Sen. John McCain No Longer Seeking Medical Treatment for Brain Cancer
Sen. John McCain (R-Ariz.), 81, will discontinue medical treatment for brain cancer, his family said in a statement Friday.
The Vietnam War veteran, who survived five years as a prisoner of war and went on to become his party's presidential nominee in 2008, was diagnosed last July with a brain tumor following a procedure earlier in the year to remove a blood clot from above his left eye.
He has not voted since last December. In Friday's statement, his family revealed how the disease has worsened:
Last summer, Senator John McCain shared with Americans the news our family already knew: he had been diagnosed with an aggressive glioblastoma, and the prognosis was serious. In the year since, John has surpassed expectations for his survival. But the progress of disease and the inexorable advance of age render their verdict. With his usual strength of will, he has now chosen to discontinue medical treatment. Our family is immensely grateful for the support and kindness of all his caregivers over the last year, and for the continuing outpouring of concern and affection from John’s many friends and associates, and the many thousands of people who are keeping him in their prayers. God bless and thank you all.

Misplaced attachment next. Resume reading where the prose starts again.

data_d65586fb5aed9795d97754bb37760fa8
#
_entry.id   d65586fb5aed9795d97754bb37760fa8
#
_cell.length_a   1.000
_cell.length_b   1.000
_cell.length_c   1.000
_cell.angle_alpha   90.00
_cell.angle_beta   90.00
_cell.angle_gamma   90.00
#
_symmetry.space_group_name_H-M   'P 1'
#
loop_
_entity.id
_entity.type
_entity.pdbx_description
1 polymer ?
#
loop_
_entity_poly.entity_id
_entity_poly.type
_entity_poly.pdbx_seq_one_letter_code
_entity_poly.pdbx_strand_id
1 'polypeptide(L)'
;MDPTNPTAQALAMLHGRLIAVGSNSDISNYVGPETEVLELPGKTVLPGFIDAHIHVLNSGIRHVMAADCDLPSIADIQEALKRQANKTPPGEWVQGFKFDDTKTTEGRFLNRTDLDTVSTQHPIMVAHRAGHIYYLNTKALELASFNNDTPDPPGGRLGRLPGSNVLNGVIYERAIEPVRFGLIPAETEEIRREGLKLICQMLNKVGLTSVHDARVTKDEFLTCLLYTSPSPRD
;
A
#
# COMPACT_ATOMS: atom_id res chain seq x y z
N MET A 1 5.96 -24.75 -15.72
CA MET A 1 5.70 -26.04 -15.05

McCain has served in the U.S. Senate for more than three decades and ran for president twice. He lost the GOP nomination to George W. Bush in 2000 and was the Republican nominee in 2008 before losing to Barack Obama in the general election.
"Special Report" anchor Bret Baier on Friday said McCain is "an American hero" who not only served in country in the military but on Capitol Hill.
"If you think of any other figure in American history in political life who has spent his life serving the country, I don't think you can think of one who has served in as many ways as John McCain," Baier said.
Watch Baier's remarks above, and read more on McCain at FoxNews.com.